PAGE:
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Day 17, Valcour Island (storm)

Posted by on July 7, 2012

Day 17
July 4th 2012
The weather forecast was calling for light and variable winds to change to West winds at night so we headed for a safe anchorage at Spoon Bay off Valcour Island near Plattsburg NY in Lake Champlain.
We were in an idyllic little bay surrounded on three sides by rock cliffs and dense forests.
The only exposure was to the north east. There were trails connecting the different anchorages and we were hiking them when we saw dark clouds moving in so we high tailed it back to the boat. There were six Canadian sailboats sharing the harbor with us at the time. When we came out of the woods near our dinghy one of the other boaters told us the sheriff had just come by to tell them of this oncoming storm with 60+ winds and hail. We zoomed out to the boat and wrapped the bimini up and prepared for something like we experienced on the Hudson last week. This was not even in the same class. We had 60+ feet of anchor chain out in 15’ depth. This should have been effective for nearly any blow but the wind came from the northeast and with a considerable fetch, Roughly 8 miles of fetch. We were pushed nearly onto the rocks of the cliff base behind us. We all had our boats running when the wind and rain hit. It was not long before this flat lake was pushing 6-8’ seas right on our bow and we were being pushed back. We only had 8’ of water under the boat, that’s how close to the shore we were. All the boats were bouncing around in every direction. Some broke free of their anchors and set out into the storm and deeper water. At one point I had a 42 foot, brand new sailboat, a matter of feet from my starboard side while another sailboat tries to escape over my anchor chain. Phew! We are locked in the cabin with our life vests on trying to keep the boat on anchor and straight into the wind. Almost an impossible task at 63 mph wind and these kinds of seas. On a lake these waves stand straight up and come bam-bam-bam right after one another. Nothing like the predictable swells and waves in salt water. I was scared myself. I’ve experienced repeated 64 degree rolls while on a 210’ CG cutter in a North Atlantic winter storm but this was scarier. It lasted about 45 minutes but seemed like hours. In short order the seas calmed down and we moved further away from shore. I moved far enough away so if it happened again at night we would have a chance to escape crashing on the rocks. It was a rough night on that anchorage because the bouncing and slapping never stopped till sun up. Mary is understandably freaked out now and does not want to anchor on the lake again but we have so much time left. We headed for Vergennes VT at first light where they have a town dock up a 7 mile creek. It is as safe as we can get. On the way we stopped at the Shelburne Shipyard to top off the fuel tanks. Of course we chatted about the storm there and there was a lot of damage inland. Bruce the service manager said he has seen a lot of blue water sailors leave this lake white. I believe him. Fortunately for us we are leaving tanned. Sorry, we don’t have a picture to verify this post. TB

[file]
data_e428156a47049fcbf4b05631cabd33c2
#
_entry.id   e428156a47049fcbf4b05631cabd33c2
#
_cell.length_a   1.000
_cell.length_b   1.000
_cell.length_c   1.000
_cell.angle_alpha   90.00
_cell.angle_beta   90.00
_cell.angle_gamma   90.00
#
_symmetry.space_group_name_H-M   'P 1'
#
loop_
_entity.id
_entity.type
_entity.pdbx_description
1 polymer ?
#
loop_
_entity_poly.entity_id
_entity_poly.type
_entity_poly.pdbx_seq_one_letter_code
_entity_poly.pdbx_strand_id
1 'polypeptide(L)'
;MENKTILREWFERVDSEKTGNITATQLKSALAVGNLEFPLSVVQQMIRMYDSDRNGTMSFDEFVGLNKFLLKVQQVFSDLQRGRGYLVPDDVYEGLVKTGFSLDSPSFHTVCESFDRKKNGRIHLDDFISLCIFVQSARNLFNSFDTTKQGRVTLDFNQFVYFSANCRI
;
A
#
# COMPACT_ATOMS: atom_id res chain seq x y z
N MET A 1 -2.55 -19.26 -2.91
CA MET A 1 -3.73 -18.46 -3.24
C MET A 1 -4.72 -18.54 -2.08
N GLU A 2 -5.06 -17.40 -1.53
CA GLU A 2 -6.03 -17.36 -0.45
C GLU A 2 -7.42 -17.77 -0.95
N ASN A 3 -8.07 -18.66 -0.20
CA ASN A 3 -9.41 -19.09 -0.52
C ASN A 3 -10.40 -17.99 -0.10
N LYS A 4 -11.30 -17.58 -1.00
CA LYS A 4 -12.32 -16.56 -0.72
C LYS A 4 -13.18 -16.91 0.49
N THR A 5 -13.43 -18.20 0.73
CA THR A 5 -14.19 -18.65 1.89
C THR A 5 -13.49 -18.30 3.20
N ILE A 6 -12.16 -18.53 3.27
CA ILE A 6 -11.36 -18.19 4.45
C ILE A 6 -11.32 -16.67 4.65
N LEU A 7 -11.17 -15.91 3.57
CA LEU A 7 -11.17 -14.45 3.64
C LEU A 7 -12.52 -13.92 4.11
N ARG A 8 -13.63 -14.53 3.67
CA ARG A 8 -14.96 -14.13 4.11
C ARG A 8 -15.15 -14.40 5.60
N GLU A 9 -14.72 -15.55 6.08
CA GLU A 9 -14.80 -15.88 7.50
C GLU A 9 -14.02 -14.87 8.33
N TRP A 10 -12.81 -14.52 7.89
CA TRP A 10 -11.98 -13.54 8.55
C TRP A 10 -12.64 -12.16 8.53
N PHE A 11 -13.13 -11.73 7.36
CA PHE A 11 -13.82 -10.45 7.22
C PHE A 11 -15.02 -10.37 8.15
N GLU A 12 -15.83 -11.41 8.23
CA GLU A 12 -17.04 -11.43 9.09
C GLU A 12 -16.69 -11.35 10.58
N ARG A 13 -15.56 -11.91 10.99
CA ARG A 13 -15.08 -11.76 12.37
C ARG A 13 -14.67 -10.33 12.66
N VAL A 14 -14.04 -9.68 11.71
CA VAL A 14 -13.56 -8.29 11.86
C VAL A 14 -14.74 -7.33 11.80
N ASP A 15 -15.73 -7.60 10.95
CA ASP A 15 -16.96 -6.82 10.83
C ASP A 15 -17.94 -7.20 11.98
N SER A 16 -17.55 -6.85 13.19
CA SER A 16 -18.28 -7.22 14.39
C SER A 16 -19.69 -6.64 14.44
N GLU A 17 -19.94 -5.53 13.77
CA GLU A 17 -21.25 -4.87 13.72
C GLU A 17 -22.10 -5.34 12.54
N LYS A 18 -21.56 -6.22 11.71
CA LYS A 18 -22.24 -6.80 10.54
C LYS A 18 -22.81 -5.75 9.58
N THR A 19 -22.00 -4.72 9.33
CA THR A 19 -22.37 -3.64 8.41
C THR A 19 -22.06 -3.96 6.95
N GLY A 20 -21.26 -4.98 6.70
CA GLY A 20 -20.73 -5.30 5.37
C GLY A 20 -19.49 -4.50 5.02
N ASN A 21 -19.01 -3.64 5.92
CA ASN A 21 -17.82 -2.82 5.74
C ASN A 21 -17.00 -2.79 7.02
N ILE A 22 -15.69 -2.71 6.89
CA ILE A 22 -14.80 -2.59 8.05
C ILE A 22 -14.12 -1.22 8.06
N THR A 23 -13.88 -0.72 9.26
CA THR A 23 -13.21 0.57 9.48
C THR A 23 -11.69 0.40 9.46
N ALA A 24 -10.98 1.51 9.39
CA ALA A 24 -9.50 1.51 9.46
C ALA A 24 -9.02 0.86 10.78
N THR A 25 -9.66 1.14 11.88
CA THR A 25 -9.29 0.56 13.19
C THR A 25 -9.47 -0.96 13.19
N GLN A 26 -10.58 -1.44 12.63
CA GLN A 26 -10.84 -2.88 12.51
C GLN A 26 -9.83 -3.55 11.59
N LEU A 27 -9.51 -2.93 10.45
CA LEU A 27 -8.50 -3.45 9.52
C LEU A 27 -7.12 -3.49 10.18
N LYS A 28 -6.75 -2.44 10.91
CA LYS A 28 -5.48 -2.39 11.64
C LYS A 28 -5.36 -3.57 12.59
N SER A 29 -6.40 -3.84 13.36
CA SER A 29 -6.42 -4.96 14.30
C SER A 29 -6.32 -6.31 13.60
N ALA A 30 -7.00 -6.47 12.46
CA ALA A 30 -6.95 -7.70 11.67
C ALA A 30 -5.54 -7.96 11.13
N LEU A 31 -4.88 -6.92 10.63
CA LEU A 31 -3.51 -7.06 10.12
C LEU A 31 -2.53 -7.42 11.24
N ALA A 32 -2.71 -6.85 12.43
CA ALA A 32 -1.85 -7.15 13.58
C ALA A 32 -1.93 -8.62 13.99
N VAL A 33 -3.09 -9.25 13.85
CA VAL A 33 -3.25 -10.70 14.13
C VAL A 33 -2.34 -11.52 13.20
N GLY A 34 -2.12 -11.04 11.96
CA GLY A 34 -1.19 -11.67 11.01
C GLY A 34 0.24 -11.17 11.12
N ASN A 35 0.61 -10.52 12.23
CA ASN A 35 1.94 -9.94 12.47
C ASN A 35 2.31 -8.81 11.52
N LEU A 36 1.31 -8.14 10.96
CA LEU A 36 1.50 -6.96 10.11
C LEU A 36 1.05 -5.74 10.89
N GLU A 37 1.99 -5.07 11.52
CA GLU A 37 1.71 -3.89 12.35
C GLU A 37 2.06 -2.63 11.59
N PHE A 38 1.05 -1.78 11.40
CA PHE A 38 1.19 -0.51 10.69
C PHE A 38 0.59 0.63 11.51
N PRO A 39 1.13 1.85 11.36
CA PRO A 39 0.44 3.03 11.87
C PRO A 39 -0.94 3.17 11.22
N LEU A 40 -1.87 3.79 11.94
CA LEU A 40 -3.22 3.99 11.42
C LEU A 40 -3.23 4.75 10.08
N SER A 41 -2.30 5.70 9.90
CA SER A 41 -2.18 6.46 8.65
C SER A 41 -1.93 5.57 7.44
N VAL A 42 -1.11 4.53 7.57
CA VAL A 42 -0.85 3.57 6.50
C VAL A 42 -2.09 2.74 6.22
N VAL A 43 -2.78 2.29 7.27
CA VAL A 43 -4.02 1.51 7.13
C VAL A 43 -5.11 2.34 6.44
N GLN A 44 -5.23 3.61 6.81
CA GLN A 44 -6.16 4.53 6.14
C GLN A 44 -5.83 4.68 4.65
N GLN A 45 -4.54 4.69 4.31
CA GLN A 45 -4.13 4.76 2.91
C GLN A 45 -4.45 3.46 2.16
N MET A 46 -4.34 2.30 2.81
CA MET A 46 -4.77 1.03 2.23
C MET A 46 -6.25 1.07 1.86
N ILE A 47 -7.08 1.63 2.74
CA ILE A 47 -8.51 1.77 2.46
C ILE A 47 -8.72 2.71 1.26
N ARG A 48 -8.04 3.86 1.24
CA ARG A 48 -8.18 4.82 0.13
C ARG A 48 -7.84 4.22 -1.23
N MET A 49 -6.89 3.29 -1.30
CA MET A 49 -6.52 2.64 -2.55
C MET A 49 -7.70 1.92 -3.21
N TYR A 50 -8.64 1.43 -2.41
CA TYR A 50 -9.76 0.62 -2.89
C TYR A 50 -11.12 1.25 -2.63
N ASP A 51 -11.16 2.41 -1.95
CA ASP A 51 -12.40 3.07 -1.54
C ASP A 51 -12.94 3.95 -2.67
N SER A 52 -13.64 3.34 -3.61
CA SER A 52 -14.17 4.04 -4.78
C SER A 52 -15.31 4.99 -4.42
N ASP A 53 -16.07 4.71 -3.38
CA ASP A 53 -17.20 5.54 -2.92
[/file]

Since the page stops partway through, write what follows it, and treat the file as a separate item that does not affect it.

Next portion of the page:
2 Responses to Day 17, Valcour Island (storm)

  1. Peter Phillips

    Thanks for asking me to help man the boat while Mary came back home to go to a wedding! Going through the locks, and seeing New York City by water was a great experience! Have a safe trip back to Fairhaven, see you then!

  2. Steve Hnds

    I had heard the storms were vicious inland. Glad you are both safe. Enjoy Canada.